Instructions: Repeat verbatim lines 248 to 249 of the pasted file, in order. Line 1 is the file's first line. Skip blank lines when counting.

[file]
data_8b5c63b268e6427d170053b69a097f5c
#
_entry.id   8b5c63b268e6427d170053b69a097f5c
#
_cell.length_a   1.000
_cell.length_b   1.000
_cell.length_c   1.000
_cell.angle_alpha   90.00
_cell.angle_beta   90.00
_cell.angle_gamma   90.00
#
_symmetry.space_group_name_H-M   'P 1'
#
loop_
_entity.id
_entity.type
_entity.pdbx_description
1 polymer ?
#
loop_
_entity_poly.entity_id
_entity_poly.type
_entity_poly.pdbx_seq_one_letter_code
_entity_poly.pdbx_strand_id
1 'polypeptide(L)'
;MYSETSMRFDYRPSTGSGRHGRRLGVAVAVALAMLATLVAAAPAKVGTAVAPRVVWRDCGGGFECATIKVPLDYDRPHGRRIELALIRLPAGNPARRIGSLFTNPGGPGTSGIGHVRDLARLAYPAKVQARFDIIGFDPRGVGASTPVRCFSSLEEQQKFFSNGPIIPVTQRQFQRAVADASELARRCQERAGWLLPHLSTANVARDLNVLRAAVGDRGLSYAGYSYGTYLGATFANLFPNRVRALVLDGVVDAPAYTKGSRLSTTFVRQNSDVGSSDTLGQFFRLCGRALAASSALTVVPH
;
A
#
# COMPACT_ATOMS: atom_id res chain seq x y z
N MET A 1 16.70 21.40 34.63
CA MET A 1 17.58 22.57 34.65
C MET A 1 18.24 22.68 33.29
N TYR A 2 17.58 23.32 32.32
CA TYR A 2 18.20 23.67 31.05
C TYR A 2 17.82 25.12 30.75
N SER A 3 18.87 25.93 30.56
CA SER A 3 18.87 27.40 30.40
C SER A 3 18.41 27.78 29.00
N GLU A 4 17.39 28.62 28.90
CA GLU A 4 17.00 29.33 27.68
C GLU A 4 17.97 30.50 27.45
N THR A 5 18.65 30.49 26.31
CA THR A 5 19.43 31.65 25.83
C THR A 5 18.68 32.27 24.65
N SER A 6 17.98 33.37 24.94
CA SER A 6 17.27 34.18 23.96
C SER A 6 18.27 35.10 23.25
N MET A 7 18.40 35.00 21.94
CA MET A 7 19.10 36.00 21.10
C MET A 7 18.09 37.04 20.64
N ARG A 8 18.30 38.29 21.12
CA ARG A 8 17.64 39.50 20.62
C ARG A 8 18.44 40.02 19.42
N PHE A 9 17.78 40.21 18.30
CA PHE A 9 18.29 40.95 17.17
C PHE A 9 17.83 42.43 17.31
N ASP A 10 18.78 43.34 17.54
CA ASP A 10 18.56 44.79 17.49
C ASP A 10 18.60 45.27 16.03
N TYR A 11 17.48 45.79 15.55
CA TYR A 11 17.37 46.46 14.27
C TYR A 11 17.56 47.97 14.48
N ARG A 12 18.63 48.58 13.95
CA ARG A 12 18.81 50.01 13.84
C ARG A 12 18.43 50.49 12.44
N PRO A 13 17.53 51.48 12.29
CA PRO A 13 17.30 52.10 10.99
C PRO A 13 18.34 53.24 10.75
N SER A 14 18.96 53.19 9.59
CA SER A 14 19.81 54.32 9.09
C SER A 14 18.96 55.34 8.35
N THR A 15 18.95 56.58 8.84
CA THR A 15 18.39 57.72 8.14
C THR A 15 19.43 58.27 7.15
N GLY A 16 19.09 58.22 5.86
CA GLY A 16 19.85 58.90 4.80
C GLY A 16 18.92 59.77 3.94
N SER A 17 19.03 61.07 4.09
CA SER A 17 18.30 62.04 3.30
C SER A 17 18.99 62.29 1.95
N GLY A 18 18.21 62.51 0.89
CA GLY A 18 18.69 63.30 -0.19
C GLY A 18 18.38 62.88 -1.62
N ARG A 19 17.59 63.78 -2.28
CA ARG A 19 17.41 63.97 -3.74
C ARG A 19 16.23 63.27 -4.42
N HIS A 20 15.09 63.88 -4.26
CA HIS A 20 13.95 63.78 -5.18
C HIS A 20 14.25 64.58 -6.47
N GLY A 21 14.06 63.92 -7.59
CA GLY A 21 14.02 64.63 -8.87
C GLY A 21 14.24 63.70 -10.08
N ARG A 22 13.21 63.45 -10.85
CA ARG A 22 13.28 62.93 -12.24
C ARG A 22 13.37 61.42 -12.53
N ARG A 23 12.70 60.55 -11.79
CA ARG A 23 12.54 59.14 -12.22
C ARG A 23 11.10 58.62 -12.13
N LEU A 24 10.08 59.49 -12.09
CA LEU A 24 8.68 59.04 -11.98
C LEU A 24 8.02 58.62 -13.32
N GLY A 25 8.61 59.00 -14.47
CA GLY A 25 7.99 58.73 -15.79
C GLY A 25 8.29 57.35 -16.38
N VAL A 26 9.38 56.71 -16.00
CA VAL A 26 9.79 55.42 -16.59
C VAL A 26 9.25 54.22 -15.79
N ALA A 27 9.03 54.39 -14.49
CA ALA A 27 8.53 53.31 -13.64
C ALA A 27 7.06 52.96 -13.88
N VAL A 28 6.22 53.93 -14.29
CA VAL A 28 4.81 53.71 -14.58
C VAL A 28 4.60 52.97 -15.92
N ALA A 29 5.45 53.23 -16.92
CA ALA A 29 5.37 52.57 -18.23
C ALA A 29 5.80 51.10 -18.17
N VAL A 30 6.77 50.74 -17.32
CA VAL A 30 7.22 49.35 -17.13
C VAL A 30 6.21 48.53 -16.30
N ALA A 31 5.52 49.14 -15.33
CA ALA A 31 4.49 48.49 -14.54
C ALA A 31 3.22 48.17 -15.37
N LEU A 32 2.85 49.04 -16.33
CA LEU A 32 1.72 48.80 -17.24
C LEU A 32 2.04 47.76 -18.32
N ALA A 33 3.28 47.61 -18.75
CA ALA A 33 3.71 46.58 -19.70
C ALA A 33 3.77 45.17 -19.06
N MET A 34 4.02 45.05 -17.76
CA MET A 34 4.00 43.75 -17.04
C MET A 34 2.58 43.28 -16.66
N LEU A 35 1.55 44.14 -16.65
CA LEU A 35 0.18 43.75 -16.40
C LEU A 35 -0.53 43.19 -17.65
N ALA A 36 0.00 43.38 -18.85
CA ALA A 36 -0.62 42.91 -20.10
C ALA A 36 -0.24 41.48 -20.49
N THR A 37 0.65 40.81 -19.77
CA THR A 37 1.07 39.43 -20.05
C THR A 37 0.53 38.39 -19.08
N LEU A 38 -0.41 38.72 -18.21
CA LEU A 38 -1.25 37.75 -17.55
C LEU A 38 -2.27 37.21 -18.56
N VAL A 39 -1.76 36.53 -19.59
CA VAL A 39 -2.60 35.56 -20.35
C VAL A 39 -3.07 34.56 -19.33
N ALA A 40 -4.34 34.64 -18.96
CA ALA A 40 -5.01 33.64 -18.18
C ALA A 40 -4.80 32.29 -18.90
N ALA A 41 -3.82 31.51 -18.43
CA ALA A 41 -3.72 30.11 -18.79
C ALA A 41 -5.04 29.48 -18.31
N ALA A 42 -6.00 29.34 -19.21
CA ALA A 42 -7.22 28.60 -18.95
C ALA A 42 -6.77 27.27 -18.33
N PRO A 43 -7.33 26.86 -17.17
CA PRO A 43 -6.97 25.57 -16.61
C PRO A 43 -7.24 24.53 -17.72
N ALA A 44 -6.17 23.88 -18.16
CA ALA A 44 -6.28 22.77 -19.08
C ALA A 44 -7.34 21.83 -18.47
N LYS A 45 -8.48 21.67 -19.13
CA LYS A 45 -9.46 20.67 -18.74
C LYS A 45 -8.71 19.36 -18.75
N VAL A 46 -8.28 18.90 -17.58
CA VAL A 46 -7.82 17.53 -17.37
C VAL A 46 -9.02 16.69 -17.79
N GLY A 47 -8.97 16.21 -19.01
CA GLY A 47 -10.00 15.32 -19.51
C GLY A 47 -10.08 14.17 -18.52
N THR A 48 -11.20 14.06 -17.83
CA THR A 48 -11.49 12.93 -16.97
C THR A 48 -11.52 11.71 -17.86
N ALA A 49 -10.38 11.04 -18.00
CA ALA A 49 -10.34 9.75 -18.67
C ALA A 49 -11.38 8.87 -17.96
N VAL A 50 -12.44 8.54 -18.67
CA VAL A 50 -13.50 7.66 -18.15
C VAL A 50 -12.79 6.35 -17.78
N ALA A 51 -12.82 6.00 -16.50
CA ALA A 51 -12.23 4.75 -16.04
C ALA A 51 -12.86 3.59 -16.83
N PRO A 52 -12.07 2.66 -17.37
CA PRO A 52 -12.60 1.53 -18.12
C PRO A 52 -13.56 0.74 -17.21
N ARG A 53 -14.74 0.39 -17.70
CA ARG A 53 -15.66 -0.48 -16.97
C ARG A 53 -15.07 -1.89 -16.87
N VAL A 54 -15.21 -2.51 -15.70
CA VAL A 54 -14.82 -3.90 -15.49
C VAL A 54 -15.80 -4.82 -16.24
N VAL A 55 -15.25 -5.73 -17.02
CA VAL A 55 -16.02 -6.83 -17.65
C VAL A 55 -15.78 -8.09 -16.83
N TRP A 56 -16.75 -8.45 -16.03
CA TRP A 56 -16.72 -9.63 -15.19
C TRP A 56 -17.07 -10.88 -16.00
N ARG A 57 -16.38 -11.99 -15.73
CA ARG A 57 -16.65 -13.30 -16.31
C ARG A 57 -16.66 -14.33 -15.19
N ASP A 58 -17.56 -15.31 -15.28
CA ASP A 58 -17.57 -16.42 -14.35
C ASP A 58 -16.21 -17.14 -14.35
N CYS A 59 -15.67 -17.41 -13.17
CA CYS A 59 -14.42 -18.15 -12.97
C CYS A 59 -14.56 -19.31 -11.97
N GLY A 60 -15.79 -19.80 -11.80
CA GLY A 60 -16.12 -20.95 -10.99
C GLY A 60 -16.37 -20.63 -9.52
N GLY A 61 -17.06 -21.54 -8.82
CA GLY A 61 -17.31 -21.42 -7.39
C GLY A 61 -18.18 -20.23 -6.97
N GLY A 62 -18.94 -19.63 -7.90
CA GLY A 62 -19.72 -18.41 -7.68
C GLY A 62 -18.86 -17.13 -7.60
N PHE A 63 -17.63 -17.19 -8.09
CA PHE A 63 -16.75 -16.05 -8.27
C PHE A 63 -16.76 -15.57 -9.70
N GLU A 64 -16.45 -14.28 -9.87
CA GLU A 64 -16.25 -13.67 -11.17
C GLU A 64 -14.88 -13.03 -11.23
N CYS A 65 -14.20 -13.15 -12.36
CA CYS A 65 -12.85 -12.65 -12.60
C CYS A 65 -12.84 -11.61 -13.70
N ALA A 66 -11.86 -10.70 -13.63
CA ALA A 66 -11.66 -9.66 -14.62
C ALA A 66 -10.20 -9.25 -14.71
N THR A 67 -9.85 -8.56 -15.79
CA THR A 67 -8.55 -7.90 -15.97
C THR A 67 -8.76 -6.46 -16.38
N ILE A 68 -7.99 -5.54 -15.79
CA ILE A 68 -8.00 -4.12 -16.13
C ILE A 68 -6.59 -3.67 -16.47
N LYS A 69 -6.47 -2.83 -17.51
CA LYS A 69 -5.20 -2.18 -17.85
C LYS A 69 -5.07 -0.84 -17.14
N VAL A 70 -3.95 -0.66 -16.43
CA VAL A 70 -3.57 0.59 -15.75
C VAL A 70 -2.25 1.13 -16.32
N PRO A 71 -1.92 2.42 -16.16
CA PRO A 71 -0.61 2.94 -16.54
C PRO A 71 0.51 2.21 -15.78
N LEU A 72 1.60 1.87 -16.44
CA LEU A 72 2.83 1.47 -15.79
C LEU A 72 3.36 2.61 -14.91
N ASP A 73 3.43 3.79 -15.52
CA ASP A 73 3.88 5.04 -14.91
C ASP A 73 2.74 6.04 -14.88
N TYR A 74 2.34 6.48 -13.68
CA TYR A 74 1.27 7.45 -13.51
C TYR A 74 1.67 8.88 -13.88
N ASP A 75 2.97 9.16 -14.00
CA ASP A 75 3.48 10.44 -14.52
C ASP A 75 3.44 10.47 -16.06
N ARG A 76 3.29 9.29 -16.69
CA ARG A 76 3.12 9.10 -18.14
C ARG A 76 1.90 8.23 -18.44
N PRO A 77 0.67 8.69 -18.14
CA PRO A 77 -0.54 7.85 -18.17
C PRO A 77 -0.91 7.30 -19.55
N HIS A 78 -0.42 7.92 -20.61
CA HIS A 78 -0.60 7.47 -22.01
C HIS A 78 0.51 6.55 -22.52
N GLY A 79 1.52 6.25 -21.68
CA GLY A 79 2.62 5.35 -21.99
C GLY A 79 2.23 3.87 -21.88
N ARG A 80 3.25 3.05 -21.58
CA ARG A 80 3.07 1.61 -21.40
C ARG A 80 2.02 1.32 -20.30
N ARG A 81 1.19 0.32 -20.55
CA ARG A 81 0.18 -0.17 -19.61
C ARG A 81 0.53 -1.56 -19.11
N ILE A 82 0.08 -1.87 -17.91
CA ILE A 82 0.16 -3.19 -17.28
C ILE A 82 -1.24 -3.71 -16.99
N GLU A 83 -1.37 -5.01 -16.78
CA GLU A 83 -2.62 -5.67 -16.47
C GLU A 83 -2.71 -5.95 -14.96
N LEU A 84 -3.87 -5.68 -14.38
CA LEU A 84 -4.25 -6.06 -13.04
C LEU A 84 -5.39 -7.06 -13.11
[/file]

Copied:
CA ASP A 73 3.88 5.04 -14.91
C ASP A 73 2.74 6.04 -14.88